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Crackdown on immigrants empties a town and hardens views

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Then, earlier this year, an investigation began by Immigration and Customs Enforcement (ICE) agents in the Department of Homeland Security (DHS). ICE agents arrested a Stillmore man in the spring, accusing him of supplying counterfeit documents to workers. The man's records were then used to identify other workers. For 10 weeks, ICE trained company managers to spot forgeries and check Social Security numbers. About 30 people who had not been weeded out by the company were arrested at the plant in an orderly fashion over Labor Day weekend, according to a plant spokesperson.

ICE agents also raided several homes in town. Witnesses say agents popped up through floor boards and broke windows.

"Everything we did [in this investigation] was in accordance with the immigration laws of this country," says Marc Raimondi, DHS spokesman.

But some, including the Southern Poverty Law Center, have voiced concerns about the searches.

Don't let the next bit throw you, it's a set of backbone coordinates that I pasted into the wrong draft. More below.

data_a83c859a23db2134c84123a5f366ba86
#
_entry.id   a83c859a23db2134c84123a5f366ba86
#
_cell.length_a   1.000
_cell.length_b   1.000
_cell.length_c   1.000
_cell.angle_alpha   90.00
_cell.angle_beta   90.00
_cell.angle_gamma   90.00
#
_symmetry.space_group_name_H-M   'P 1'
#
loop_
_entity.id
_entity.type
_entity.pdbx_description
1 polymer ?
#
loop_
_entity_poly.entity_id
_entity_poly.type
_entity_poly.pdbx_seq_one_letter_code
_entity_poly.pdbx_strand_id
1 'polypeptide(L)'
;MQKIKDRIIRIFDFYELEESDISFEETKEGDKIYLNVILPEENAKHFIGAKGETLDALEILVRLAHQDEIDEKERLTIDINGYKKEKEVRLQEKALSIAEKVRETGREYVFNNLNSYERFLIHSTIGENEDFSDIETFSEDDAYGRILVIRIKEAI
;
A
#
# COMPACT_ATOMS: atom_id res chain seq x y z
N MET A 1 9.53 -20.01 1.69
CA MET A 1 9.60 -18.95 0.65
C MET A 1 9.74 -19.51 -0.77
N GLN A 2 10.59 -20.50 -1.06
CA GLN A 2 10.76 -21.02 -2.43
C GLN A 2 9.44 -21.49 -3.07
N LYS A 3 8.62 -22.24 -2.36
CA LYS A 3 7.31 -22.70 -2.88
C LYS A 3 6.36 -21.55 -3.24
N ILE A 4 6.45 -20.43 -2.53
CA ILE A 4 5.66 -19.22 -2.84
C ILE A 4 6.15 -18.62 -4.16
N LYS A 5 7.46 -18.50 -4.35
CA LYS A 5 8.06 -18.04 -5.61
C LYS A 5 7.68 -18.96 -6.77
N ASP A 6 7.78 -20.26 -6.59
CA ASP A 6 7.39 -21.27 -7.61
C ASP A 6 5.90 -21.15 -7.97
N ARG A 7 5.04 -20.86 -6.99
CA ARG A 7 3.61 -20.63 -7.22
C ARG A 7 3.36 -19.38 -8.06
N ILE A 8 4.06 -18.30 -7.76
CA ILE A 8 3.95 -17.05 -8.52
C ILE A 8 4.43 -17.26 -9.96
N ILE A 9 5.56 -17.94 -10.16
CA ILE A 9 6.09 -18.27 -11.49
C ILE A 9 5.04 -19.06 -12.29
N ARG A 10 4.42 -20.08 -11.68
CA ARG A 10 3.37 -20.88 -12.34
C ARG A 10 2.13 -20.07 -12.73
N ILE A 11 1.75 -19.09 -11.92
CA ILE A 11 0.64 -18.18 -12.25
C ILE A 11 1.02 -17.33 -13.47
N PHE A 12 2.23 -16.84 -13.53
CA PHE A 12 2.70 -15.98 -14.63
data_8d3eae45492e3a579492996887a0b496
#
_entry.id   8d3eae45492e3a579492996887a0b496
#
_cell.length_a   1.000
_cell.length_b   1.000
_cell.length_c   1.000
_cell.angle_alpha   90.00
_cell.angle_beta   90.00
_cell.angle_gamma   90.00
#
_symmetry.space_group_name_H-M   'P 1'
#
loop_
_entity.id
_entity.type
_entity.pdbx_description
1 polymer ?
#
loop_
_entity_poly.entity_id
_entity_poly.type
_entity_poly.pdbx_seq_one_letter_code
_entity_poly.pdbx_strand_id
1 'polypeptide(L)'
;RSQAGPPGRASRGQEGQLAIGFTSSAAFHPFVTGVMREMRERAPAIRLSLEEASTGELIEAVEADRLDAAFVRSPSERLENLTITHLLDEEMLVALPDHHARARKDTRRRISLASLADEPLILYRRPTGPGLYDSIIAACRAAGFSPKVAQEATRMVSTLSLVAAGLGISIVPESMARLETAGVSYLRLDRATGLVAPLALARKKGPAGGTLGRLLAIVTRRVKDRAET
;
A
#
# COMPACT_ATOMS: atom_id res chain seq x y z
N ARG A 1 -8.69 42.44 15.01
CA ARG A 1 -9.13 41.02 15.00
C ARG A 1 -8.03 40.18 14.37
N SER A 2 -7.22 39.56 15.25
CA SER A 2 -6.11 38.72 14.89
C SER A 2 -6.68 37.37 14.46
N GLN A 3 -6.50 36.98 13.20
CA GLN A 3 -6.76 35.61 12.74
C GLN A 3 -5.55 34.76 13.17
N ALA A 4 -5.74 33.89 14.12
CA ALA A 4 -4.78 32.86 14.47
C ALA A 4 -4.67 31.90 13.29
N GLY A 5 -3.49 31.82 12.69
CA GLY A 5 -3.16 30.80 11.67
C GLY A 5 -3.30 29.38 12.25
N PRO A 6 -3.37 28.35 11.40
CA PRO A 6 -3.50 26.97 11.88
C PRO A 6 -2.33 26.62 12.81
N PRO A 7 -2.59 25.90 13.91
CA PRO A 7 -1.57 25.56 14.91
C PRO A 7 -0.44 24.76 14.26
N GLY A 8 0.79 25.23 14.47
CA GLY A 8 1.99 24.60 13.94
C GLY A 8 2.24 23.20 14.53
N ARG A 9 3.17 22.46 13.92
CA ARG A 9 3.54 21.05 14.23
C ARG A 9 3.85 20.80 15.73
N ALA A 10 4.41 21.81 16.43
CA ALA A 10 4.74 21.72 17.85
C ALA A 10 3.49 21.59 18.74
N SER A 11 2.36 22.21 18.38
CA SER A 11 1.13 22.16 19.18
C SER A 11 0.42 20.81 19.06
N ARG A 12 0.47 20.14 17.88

"Hispanics came to Stillmore and opened up stores that had been closed for years, and now there's a sadness in how they were treated," says Father Vic Subb, who worked for a Catholic ministry in town for six years.

Proponents of immigration law enforcement say the government has a right to get tough on illegal immigrants and those who employ them. Led by Gov. Sonny Perdue, Georgia lawmakers say they will go after people who have broken immigration laws. Georgia has the fastest growing population of illegal immigrants, estimated at 470,000.

"I firmly believe that we [as a nation] are taking in more immigrants than we have the capacity to feed, educate or employ," says D.A. King, president of Dustin Inman Society in Marietta, Ga., which opposes illegal migration of workers across the border.

This year, ICE has rounded up 2,100 people in workplace raids nationwide compared with 1,145 in 2005.

Meanwhile, more communities are signing agreements to work with ICE to undertake deportation proceedings for scofflaws and prisoners. In Charlotte, more than 600 people have been deported through hearings initiated by local officials.

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